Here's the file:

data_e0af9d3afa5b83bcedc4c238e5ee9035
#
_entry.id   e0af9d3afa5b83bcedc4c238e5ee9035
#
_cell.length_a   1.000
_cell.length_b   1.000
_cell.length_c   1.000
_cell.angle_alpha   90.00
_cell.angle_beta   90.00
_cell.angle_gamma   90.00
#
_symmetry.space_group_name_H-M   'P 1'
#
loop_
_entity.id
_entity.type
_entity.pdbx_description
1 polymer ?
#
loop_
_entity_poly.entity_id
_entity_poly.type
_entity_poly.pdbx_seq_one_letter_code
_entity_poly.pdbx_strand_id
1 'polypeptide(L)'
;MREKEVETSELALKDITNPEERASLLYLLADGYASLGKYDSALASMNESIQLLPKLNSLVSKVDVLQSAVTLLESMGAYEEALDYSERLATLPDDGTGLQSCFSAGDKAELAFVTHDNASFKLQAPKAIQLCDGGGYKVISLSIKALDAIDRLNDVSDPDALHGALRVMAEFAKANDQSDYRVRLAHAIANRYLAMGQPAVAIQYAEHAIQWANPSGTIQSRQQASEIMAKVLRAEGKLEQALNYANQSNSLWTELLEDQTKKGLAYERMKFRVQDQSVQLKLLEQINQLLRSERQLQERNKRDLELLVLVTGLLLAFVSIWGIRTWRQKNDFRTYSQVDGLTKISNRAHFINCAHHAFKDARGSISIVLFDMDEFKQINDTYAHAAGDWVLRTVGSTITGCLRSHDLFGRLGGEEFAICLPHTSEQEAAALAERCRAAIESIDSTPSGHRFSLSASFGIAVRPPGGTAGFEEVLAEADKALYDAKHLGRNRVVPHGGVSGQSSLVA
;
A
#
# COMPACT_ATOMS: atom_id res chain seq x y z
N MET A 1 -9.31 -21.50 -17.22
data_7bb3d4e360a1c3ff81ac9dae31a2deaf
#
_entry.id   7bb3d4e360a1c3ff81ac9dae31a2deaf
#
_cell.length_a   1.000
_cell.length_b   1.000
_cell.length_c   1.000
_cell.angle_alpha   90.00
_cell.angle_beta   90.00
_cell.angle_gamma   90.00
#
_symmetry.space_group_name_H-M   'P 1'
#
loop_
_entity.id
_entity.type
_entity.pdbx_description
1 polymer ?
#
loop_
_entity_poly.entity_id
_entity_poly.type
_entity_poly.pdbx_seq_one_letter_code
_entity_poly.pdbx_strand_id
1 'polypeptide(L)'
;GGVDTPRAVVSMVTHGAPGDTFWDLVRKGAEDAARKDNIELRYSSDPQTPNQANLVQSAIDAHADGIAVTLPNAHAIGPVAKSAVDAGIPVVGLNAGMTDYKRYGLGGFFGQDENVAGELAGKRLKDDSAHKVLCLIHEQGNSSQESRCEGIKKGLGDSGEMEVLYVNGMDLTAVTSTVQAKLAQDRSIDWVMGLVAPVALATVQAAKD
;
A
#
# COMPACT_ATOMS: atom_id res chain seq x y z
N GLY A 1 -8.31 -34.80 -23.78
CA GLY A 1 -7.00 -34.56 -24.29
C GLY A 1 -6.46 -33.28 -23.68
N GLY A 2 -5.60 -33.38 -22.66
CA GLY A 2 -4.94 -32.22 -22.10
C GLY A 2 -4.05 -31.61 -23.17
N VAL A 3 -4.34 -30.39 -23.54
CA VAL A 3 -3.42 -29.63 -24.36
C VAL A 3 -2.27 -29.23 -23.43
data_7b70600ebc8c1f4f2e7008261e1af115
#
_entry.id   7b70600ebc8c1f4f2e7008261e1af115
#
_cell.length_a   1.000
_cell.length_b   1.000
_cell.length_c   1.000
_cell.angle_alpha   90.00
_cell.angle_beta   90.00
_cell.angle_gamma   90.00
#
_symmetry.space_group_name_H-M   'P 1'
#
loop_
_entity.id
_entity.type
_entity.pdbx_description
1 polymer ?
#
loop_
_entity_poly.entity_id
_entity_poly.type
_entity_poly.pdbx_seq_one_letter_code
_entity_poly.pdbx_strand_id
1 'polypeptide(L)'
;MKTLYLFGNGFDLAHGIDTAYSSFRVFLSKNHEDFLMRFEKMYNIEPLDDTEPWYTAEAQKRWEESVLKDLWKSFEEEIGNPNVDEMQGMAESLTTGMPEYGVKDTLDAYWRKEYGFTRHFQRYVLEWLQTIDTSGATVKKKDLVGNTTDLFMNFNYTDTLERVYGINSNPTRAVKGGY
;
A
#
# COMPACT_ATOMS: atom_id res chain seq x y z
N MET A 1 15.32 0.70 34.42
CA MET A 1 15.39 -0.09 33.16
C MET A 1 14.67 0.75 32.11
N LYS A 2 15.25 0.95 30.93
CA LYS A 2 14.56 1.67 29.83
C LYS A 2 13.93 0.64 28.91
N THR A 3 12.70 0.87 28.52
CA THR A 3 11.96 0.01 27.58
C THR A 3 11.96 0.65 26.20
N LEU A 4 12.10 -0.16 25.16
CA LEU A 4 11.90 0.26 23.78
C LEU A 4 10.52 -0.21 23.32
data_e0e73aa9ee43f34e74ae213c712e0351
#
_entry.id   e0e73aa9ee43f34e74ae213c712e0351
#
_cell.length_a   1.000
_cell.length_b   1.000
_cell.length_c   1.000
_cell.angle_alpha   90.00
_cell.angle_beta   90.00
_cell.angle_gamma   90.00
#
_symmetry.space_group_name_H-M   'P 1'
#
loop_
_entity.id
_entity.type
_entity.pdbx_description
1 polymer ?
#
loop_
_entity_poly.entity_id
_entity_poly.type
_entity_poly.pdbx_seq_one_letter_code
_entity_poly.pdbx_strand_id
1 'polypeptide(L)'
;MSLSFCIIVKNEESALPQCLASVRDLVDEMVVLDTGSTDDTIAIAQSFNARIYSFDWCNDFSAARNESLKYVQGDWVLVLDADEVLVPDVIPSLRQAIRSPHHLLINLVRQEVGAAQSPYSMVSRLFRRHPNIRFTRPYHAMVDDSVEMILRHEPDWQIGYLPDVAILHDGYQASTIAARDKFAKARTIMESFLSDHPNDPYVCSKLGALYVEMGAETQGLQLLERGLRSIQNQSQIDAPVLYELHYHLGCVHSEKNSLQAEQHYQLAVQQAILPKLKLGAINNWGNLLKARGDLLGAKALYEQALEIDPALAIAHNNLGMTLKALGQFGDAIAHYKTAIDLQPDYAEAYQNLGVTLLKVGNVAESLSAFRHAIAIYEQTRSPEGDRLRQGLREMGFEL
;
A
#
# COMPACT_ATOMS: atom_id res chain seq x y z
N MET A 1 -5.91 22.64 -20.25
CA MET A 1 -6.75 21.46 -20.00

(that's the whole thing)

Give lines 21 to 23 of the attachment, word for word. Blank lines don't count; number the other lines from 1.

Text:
_entity_poly.entity_id
_entity_poly.type
_entity_poly.pdbx_seq_one_letter_code